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natural childbirth, pain, and shame - Page 3

post #41 of 53
I know this is an old thread...but I can totally relate. I feel lied to as well, sometimes. Sometimes I wonder if maybe it DIDN'T hurt so bad for other people. I hear people say that they loved their births and I wonder if it could have possibly hurt that much for them, if they just forgot immediately, or if it hurt just as bad and they really did enjoy it.

I've known for about ten years that I wanted natural, intervention free childbirths. I've wanted to be a midwife for almost the same amount of time. I've read all the books- Ina May, Sheila Kitzinger, Dr. Sears, Birthing From Within. When I found out I was pregnant I did everything I could to ensure I got the birth I wanted- childbirth classes that were very natural childbirth oriented, hired (2!) doulas, made sure the midwives were not going to try to stop me from doing anything I wanted to do or force me into doing anything I didn't want to do. I drank the red raspberry leaf tea, I visualized my birth, I walked several times a week.

I did ok through a lot of my labor. It was really once transition hit that I just HATED it. It was not a beautiful, empowering experience. It was terrible! I wanted to claw away at myself until I could escape my body and the hell I was going through. Pushing was not a relief, as I had been told it would be. It didn't feel good, it wasn't "the easiest part"...I think that's where I really feel that I was lied to. Pushing hurt like nothing else I have ever been through in my life. People kept telling me to reach down and touch my baby...I did, but mostly I was checking to see how much head I could feel and how much further I still had to go. I thought I was going to die. In the end she actually came out because I decided and accepted that it may kill me and I was just going to go for it. I screamed and just did it. Tore in two spots (relatively minor tears in good spots, though, I am relieved about that still), and when baby came out, and they told me to take a look at her, I didn't want to for several seconds. I was still screaming with my head buried. My body was in shock.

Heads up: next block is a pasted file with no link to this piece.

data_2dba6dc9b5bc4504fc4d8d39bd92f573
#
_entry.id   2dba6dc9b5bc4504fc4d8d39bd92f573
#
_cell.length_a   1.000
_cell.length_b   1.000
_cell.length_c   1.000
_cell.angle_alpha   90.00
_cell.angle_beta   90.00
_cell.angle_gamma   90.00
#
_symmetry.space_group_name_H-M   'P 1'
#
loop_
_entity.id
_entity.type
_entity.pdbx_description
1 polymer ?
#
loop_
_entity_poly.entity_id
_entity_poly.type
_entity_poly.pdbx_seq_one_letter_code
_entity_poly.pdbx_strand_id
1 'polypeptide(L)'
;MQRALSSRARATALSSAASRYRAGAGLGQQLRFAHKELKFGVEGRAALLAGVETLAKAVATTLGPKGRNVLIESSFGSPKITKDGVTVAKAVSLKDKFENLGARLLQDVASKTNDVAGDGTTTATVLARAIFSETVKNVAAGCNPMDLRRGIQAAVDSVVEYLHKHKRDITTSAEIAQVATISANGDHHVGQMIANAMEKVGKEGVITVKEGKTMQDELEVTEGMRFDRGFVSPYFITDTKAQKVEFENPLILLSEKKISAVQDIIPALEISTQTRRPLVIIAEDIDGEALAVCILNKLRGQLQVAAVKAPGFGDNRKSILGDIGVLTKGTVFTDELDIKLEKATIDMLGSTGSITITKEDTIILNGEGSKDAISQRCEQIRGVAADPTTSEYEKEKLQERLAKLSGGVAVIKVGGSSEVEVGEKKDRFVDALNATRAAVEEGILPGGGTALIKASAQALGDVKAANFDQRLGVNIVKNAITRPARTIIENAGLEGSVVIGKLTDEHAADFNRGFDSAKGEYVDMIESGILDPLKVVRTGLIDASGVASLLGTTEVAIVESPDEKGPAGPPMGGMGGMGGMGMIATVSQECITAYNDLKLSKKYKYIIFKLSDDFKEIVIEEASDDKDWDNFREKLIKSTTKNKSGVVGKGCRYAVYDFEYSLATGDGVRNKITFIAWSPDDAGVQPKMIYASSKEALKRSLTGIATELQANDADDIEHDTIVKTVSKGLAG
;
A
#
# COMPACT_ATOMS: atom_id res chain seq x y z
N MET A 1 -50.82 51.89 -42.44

The next several hours were terrible and I think that's partly what made it all so bad- my body felt like it was in shock for a long time. I was so scared to push the placenta out. About an hour after she was born I went to the bathroom and fainted and came to in a pool of blood. When they finally got me back in bed I was freezing and shaking and they had to bring heated blankets. I needed sleep and I needed food, badly. The nurse kept checking my uterus and it hurt SO bad. A few hours after the birth I had to get my stitches (it took a while because they got bombarded with births in the couple of hours after she was born), and I just wanted to cry the whole time. It was like rubbing salt in my wounds.

There wasn't anything that physically traumatizing about my birth. Nothing terrible, no lasting injuries or anything devastating. The midwives and nurses all said I was amazingly "zen" and that I did great. My doula said it was the most amazing birth she's ever been to, that it's exactly what birth is supposed to be like, with the mother knowing exactly what she needs to do. In some ways I feel proud of myself- I did something a lot of people can't do. The only interventions I had during my birth were some fetal monitoring at the beginning and two cervical checks. In a lot of ways just looking at the technical details, my labor and birth seem very easy and good. But when I think about it, a lot of the time I feel scared and still kind of in shock and maybe a little traumatized. I had no idea it was going to be like that. I'm a little afraid to have more children. I hope it will be easier in the future knowing what to expect.
post #42 of 53